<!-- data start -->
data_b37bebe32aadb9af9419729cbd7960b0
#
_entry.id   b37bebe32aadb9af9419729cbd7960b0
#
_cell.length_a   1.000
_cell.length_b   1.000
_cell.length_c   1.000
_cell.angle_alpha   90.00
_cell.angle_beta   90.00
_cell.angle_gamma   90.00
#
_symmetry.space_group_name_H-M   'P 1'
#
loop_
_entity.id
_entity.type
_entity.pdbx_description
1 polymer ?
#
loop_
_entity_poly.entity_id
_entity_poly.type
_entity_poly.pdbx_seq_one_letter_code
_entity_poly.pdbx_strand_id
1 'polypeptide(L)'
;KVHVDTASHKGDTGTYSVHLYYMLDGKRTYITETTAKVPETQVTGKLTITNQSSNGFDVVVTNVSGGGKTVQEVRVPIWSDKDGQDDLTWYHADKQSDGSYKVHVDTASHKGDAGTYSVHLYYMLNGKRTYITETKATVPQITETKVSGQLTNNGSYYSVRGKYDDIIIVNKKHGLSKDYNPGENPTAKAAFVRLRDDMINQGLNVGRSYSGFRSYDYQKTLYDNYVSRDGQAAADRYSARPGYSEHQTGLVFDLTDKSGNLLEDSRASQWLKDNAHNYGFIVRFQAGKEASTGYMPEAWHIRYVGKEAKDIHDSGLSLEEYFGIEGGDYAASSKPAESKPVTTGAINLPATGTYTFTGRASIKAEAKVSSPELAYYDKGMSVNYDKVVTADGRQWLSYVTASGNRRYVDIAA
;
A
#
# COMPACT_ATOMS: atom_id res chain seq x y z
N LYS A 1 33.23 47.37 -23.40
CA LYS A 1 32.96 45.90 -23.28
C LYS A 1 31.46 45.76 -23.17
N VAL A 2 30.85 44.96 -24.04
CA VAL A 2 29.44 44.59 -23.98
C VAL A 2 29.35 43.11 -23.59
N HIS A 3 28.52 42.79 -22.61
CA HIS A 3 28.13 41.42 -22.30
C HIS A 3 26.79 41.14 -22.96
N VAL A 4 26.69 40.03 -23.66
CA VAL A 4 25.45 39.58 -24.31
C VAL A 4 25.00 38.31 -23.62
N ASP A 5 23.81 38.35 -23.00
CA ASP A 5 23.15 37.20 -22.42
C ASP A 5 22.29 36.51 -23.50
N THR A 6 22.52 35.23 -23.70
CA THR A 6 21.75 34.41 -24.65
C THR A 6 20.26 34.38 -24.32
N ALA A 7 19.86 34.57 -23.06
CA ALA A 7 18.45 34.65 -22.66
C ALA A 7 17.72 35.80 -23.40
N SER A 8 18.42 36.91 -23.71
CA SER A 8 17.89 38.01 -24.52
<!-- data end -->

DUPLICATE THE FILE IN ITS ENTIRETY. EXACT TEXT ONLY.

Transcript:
data_b37bebe32aadb9af9419729cbd7960b0
#
_entry.id   b37bebe32aadb9af9419729cbd7960b0
#
_cell.length_a   1.000
_cell.length_b   1.000
_cell.length_c   1.000
_cell.angle_alpha   90.00
_cell.angle_beta   90.00
_cell.angle_gamma   90.00
#
_symmetry.space_group_name_H-M   'P 1'
#
loop_
_entity.id
_entity.type
_entity.pdbx_description
1 polymer ?
#
loop_
_entity_poly.entity_id
_entity_poly.type
_entity_poly.pdbx_seq_one_letter_code
_entity_poly.pdbx_strand_id
1 'polypeptide(L)'
;KVHVDTASHKGDTGTYSVHLYYMLDGKRTYITETTAKVPETQVTGKLTITNQSSNGFDVVVTNVSGGGKTVQEVRVPIWSDKDGQDDLTWYHADKQSDGSYKVHVDTASHKGDAGTYSVHLYYMLNGKRTYITETKATVPQITETKVSGQLTNNGSYYSVRGKYDDIIIVNKKHGLSKDYNPGENPTAKAAFVRLRDDMINQGLNVGRSYSGFRSYDYQKTLYDNYVSRDGQAAADRYSARPGYSEHQTGLVFDLTDKSGNLLEDSRASQWLKDNAHNYGFIVRFQAGKEASTGYMPEAWHIRYVGKEAKDIHDSGLSLEEYFGIEGGDYAASSKPAESKPVTTGAINLPATGTYTFTGRASIKAEAKVSSPELAYYDKGMSVNYDKVVTADGRQWLSYVTASGNRRYVDIAA
;
A
#
# COMPACT_ATOMS: atom_id res chain seq x y z
N LYS A 1 33.23 47.37 -23.40
CA LYS A 1 32.96 45.90 -23.28
C LYS A 1 31.46 45.76 -23.17
N VAL A 2 30.85 44.96 -24.04
CA VAL A 2 29.44 44.59 -23.98
C VAL A 2 29.35 43.11 -23.59
N HIS A 3 28.52 42.79 -22.61
CA HIS A 3 28.13 41.42 -22.30
C HIS A 3 26.79 41.14 -22.96
N VAL A 4 26.69 40.03 -23.66
CA VAL A 4 25.45 39.58 -24.31
C VAL A 4 25.00 38.31 -23.62
N ASP A 5 23.81 38.35 -23.00
CA ASP A 5 23.15 37.20 -22.42
C ASP A 5 22.29 36.51 -23.50
N THR A 6 22.52 35.23 -23.70
CA THR A 6 21.75 34.41 -24.65
C THR A 6 20.26 34.38 -24.32
N ALA A 7 19.86 34.57 -23.06
CA ALA A 7 18.45 34.65 -22.66
C ALA A 7 17.72 35.80 -23.40
N SER A 8 18.42 36.91 -23.71
CA SER A 8 17.89 38.01 -24.52